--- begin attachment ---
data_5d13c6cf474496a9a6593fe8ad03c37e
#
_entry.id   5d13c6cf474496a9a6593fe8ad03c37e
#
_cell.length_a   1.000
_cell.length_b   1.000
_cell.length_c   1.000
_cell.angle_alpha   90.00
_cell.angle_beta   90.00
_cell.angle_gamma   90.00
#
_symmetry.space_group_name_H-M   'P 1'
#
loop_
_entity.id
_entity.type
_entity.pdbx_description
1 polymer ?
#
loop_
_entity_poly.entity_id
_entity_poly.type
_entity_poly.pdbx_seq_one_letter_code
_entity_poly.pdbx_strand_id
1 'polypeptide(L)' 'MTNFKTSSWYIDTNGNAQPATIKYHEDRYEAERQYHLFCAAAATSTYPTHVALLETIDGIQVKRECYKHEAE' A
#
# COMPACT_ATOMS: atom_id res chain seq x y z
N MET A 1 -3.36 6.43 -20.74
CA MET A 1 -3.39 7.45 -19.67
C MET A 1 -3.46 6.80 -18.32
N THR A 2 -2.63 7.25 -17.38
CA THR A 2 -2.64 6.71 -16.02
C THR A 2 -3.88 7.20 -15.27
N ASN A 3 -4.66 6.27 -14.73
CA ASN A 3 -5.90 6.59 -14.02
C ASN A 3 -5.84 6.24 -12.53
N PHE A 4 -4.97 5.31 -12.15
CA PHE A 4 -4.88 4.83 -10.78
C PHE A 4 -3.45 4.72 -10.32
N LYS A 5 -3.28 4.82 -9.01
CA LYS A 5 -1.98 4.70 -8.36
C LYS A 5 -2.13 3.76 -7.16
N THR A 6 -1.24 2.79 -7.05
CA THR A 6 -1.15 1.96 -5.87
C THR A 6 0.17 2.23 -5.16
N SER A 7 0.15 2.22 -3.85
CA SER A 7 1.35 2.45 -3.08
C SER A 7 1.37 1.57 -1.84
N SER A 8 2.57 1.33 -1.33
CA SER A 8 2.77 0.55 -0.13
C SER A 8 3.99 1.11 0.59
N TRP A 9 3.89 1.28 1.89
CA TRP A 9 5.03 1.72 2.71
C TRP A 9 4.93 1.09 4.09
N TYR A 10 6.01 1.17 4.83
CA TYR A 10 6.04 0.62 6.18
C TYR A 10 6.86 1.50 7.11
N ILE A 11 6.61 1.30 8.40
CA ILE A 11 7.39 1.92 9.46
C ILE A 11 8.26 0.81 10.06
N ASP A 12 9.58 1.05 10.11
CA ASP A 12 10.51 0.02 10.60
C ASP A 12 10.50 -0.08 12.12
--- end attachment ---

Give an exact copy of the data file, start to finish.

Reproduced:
data_5d13c6cf474496a9a6593fe8ad03c37e
#
_entry.id   5d13c6cf474496a9a6593fe8ad03c37e
#
_cell.length_a   1.000
_cell.length_b   1.000
_cell.length_c   1.000
_cell.angle_alpha   90.00
_cell.angle_beta   90.00
_cell.angle_gamma   90.00
#
_symmetry.space_group_name_H-M   'P 1'
#
loop_
_entity.id
_entity.type
_entity.pdbx_description
1 polymer ?
#
loop_
_entity_poly.entity_id
_entity_poly.type
_entity_poly.pdbx_seq_one_letter_code
_entity_poly.pdbx_strand_id
1 'polypeptide(L)' 'MTNFKTSSWYIDTNGNAQPATIKYHEDRYEAERQYHLFCAAAATSTYPTHVALLETIDGIQVKRECYKHEAE' A
#
# COMPACT_ATOMS: atom_id res chain seq x y z
N MET A 1 -3.36 6.43 -20.74
CA MET A 1 -3.39 7.45 -19.67
C MET A 1 -3.46 6.80 -18.32
N THR A 2 -2.63 7.25 -17.38
CA THR A 2 -2.64 6.71 -16.02
C THR A 2 -3.88 7.20 -15.27
N ASN A 3 -4.66 6.27 -14.73
CA ASN A 3 -5.90 6.59 -14.02
C ASN A 3 -5.84 6.24 -12.53
N PHE A 4 -4.97 5.31 -12.15
CA PHE A 4 -4.88 4.83 -10.78
C PHE A 4 -3.45 4.72 -10.32
N LYS A 5 -3.28 4.82 -9.01
CA LYS A 5 -1.98 4.70 -8.36
C LYS A 5 -2.13 3.76 -7.16
N THR A 6 -1.24 2.79 -7.05
CA THR A 6 -1.15 1.96 -5.87
C THR A 6 0.17 2.23 -5.16
N SER A 7 0.15 2.22 -3.85
CA SER A 7 1.35 2.45 -3.08
C SER A 7 1.37 1.57 -1.84
N SER A 8 2.57 1.33 -1.33
CA SER A 8 2.77 0.55 -0.13
C SER A 8 3.99 1.11 0.59
N TRP A 9 3.89 1.28 1.89
CA TRP A 9 5.03 1.72 2.71
C TRP A 9 4.93 1.09 4.09
N TYR A 10 6.01 1.17 4.83
CA TYR A 10 6.04 0.62 6.18
C TYR A 10 6.86 1.50 7.11
N ILE A 11 6.61 1.30 8.40
CA ILE A 11 7.39 1.92 9.46
C ILE A 11 8.26 0.81 10.06
N ASP A 12 9.58 1.05 10.11
CA ASP A 12 10.51 0.02 10.60
C ASP A 12 10.50 -0.08 12.12